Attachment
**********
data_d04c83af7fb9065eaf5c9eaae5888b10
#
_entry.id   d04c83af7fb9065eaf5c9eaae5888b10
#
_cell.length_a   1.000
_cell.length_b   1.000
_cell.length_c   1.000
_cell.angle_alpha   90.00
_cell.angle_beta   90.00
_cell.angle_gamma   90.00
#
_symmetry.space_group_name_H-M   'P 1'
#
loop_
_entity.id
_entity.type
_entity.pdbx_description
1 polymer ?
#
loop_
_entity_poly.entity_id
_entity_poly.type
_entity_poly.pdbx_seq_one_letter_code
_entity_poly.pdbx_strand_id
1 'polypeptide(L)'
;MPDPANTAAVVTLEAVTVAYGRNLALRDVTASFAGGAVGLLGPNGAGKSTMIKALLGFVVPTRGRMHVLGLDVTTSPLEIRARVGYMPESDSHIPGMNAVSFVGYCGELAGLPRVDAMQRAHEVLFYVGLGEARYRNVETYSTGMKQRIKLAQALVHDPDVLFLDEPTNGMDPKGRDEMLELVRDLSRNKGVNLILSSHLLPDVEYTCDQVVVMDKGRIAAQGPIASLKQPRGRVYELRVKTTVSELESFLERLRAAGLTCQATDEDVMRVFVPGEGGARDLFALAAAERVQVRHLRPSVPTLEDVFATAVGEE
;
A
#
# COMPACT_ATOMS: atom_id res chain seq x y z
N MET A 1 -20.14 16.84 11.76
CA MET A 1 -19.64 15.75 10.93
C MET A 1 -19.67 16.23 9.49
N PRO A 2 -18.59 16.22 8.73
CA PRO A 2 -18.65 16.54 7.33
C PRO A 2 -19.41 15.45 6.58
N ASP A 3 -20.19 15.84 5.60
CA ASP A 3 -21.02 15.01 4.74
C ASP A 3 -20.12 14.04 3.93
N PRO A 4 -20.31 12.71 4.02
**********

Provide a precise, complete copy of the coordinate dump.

data_d04c83af7fb9065eaf5c9eaae5888b10
#
_entry.id   d04c83af7fb9065eaf5c9eaae5888b10
#
_cell.length_a   1.000
_cell.length_b   1.000
_cell.length_c   1.000
_cell.angle_alpha   90.00
_cell.angle_beta   90.00
_cell.angle_gamma   90.00
#
_symmetry.space_group_name_H-M   'P 1'
#
loop_
_entity.id
_entity.type
_entity.pdbx_description
1 polymer ?
#
loop_
_entity_poly.entity_id
_entity_poly.type
_entity_poly.pdbx_seq_one_letter_code
_entity_poly.pdbx_strand_id
1 'polypeptide(L)'
;MPDPANTAAVVTLEAVTVAYGRNLALRDVTASFAGGAVGLLGPNGAGKSTMIKALLGFVVPTRGRMHVLGLDVTTSPLEIRARVGYMPESDSHIPGMNAVSFVGYCGELAGLPRVDAMQRAHEVLFYVGLGEARYRNVETYSTGMKQRIKLAQALVHDPDVLFLDEPTNGMDPKGRDEMLELVRDLSRNKGVNLILSSHLLPDVEYTCDQVVVMDKGRIAAQGPIASLKQPRGRVYELRVKTTVSELESFLERLRAAGLTCQATDEDVMRVFVPGEGGARDLFALAAAERVQVRHLRPSVPTLEDVFATAVGEE
;
A
#
# COMPACT_ATOMS: atom_id res chain seq x y z
N MET A 1 -20.14 16.84 11.76
CA MET A 1 -19.64 15.75 10.93
C MET A 1 -19.67 16.23 9.49
N PRO A 2 -18.59 16.22 8.73
CA PRO A 2 -18.65 16.54 7.33
C PRO A 2 -19.41 15.45 6.58
N ASP A 3 -20.19 15.84 5.60
CA ASP A 3 -21.02 15.01 4.74
C ASP A 3 -20.12 14.04 3.93
N PRO A 4 -20.31 12.71 4.02